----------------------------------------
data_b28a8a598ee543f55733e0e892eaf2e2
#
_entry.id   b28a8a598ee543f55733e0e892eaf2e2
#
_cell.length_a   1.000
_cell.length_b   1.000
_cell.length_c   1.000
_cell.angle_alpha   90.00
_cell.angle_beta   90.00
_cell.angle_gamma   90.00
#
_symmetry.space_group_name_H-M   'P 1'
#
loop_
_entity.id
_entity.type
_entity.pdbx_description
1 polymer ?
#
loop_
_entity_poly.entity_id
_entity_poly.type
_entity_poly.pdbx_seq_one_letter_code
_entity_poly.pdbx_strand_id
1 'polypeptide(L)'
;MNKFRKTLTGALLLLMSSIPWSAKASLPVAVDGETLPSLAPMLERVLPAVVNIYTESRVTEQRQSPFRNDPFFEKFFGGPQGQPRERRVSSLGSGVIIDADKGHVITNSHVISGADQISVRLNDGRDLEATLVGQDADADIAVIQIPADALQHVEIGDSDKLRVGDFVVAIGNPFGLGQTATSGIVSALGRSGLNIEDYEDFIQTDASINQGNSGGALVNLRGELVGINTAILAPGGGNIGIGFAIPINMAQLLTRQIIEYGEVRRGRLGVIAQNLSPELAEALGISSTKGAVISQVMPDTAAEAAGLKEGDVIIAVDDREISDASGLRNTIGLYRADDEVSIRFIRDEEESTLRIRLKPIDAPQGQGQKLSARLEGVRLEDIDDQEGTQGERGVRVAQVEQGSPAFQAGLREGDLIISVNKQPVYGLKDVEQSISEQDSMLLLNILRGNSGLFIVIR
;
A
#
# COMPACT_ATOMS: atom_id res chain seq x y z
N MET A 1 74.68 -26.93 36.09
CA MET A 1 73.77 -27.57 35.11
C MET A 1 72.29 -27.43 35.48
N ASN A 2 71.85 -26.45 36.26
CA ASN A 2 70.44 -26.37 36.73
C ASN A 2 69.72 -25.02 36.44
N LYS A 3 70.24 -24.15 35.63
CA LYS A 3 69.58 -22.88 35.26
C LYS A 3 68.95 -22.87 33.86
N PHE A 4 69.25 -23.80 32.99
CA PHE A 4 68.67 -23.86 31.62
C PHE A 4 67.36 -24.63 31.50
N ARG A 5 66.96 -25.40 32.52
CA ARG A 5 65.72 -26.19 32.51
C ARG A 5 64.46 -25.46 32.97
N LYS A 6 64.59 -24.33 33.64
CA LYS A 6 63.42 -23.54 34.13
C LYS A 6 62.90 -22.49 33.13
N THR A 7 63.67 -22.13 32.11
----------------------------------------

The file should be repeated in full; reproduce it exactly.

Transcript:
data_b28a8a598ee543f55733e0e892eaf2e2
#
_entry.id   b28a8a598ee543f55733e0e892eaf2e2
#
_cell.length_a   1.000
_cell.length_b   1.000
_cell.length_c   1.000
_cell.angle_alpha   90.00
_cell.angle_beta   90.00
_cell.angle_gamma   90.00
#
_symmetry.space_group_name_H-M   'P 1'
#
loop_
_entity.id
_entity.type
_entity.pdbx_description
1 polymer ?
#
loop_
_entity_poly.entity_id
_entity_poly.type
_entity_poly.pdbx_seq_one_letter_code
_entity_poly.pdbx_strand_id
1 'polypeptide(L)'
;MNKFRKTLTGALLLLMSSIPWSAKASLPVAVDGETLPSLAPMLERVLPAVVNIYTESRVTEQRQSPFRNDPFFEKFFGGPQGQPRERRVSSLGSGVIIDADKGHVITNSHVISGADQISVRLNDGRDLEATLVGQDADADIAVIQIPADALQHVEIGDSDKLRVGDFVVAIGNPFGLGQTATSGIVSALGRSGLNIEDYEDFIQTDASINQGNSGGALVNLRGELVGINTAILAPGGGNIGIGFAIPINMAQLLTRQIIEYGEVRRGRLGVIAQNLSPELAEALGISSTKGAVISQVMPDTAAEAAGLKEGDVIIAVDDREISDASGLRNTIGLYRADDEVSIRFIRDEEESTLRIRLKPIDAPQGQGQKLSARLEGVRLEDIDDQEGTQGERGVRVAQVEQGSPAFQAGLREGDLIISVNKQPVYGLKDVEQSISEQDSMLLLNILRGNSGLFIVIR
;
A
#
# COMPACT_ATOMS: atom_id res chain seq x y z
N MET A 1 74.68 -26.93 36.09
CA MET A 1 73.77 -27.57 35.11
C MET A 1 72.29 -27.43 35.48
N ASN A 2 71.85 -26.45 36.26
CA ASN A 2 70.44 -26.37 36.73
C ASN A 2 69.72 -25.02 36.44
N LYS A 3 70.24 -24.15 35.63
CA LYS A 3 69.58 -22.88 35.26
C LYS A 3 68.95 -22.87 33.86
N PHE A 4 69.25 -23.80 32.99
CA PHE A 4 68.67 -23.86 31.62
C PHE A 4 67.36 -24.63 31.50
N ARG A 5 66.96 -25.40 32.52
CA ARG A 5 65.72 -26.19 32.51
C ARG A 5 64.46 -25.46 32.97
N LYS A 6 64.59 -24.33 33.64
CA LYS A 6 63.42 -23.54 34.13
C LYS A 6 62.90 -22.49 33.13
N THR A 7 63.67 -22.13 32.11